2016 Honda Brio facelift review, test drive
6th Oct 2016 7:00 am
The Brio finally gets an update. We tell you what’s new and how it’s to drive.
What is it?
In times when cars receive updates and facelifts as frequently as biennially, the Honda Brio was a bit of an outlier. Save for the introduction of an automatic option in 2012, Honda’s cute and cheerful hatchback hadn’t seen much change in the five years since its launch. At long last, though, here is the facelifted Brio. And it is a facelift in the truest sense of the word. The exteriors have been freshened up and the cabin has been given a makeover too, but the mechanicals have been left unaltered.
As is very evident, the Brio’s basic shape remains the same but plenty has been done to enhance the design. Like its recently updated compact sedan sibling, the Amaze, the Brio too gets a new nose; one that lends the hatchback a more grown-up look. Chief among the changes is a new grille that has a glossy black band that runs across its width. Lower down the restyled front bumper is a lot more defined and features faux air intakes that house the fog lamps.
What might continue to divide opinion is the styling at the rear. Honda has retained the all-glass tail-gate for India, even though the updated Brio for Thailand gets a revised unit. What the Indian Brio does get is reprofiled tail-lights and a new roof-mounted rear spoiler and they do help the look to some extent.
What is it like on the inside?
If there was one area where the Brio needed the most attention, it had to be the cabin and particularly so, the dashboard. The original Brio’s plain dash was unappealing and took much away from the surprisingly roomy space. So, we are happy to report Honda has drafted in the dashboard from the Amaze and the BR-V. The design of the dash is more coherent and contemporary while the silver highlights and faux carbonfibre garnishes add a bit of sportiness too. Optional all-black seats and the redesigned instrument cluster further do their bit to uplift the cabin ambience.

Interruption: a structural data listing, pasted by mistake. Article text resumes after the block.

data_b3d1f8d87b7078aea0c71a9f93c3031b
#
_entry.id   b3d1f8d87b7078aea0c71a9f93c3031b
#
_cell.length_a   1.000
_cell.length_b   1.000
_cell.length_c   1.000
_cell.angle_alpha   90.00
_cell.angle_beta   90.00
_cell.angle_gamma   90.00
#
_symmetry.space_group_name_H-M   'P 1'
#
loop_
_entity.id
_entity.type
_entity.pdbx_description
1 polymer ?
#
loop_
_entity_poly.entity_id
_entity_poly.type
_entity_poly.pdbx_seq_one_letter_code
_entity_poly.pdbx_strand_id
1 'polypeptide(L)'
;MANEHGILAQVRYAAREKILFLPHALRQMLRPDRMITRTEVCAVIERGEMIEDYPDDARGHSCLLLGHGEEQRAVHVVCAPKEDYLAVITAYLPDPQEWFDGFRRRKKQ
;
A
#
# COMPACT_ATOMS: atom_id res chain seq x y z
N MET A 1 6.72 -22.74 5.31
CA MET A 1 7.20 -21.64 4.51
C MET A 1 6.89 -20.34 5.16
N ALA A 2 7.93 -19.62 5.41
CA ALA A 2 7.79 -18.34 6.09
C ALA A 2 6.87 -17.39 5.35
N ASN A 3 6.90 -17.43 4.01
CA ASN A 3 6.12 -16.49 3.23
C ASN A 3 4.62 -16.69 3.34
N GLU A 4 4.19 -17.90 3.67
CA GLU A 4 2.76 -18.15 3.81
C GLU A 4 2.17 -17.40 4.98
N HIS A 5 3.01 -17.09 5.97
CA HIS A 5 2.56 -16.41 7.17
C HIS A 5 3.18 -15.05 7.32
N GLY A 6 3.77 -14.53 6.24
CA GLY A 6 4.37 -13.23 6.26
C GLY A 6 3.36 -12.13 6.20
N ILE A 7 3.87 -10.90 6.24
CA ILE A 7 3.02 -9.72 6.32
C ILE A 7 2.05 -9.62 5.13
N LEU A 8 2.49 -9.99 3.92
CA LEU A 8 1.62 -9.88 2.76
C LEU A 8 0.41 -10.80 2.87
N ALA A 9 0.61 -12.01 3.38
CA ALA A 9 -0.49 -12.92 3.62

The facelift also brings with it a longer equipment list. New to the Brio are electric controls for the air-con system and also a new 2-DIN audio system with Bluetooth connectivity.
Elsewhere, the Brio remains unchanged. The front seats, while skinny, are quite comfortable, with the driver seat being height-adjustable. The rear seat affords passengers decent legroom, but is let down by a short seat cushion and consequent lack of under-thigh support. Still, the rear seat is better and far more usable than what you get in most cars of this size. Unfortunately, a smallish boot limits the Brio’s practicality.
What is it like to drive?
As mentioned, Honda hasn’t revised the Brio’s mechanicals. It continues to be powered by the same 1.2-litre i-VTEC petrol engine that produces 88hp at 6,000rpm and 109Nm at 4,500rpm. As before, gearbox options include a five-speed manual and a five-speed torque converter automatic. The latter gearbox is an interesting choice given the Amaze that runs the same engine got a new CVT gearbox with its update a few months ago.
As always, the 1.2 engine feels peppy at low revs and is a good partner in town, flat mid-range notwithstanding. Where you can feel some of Honda’s engine prowess is when you push on with a generous dose of power just before the redline. The five-speed manual box offers fairly crisp shifts and sporty short throws and comes allied to a light and easy to modulate clutch. Likewise, the five-speed automatic continues to impress for its smoothness and responsiveness.
You’ll also like how the Brio goes about corners. The small hatch handles well, feels composed around corners and comes with a steering that is fairly direct too. Where the Brio could be better is in ride comfort. The suspension crashes and thuds fairly often and allows road imperfections to filter through in sharp jars. It’s not all that absorbent at high speeds either.
Should I buy one?
Small on the outside, big on the inside and powered by an efficient and peppy engine, the Honda Brio always made for a great city runabout. Thankfully, the revised dashboard has added a good cabin ambience to the Brio’s list of positives and we quite like the way the facelift has turned out too. In many ways, then, the Brio does offer all that you’d need from a city car.
The Brio range starts at Rs 4.69 lakh (ex-showroom Delhi) and extends up all the way to Rs 5.95 lakh while the sole automatic version costs a steep Rs 6.81 lakh. The thing is, when you see the Brio in light of similar priced competition from the likes of the Maruti Ritz, the Swift, Ford Figo, Hyundai Grand i10 and even the Mahindra KUV100, the case for the little Honda doesn’t seem quite as compelling. Yes, it is better than before and improves on an already good package. But is it enough to bring the attention back to the Honda? Perhaps not. We fear it’s not a case of too little, but more a case of too late.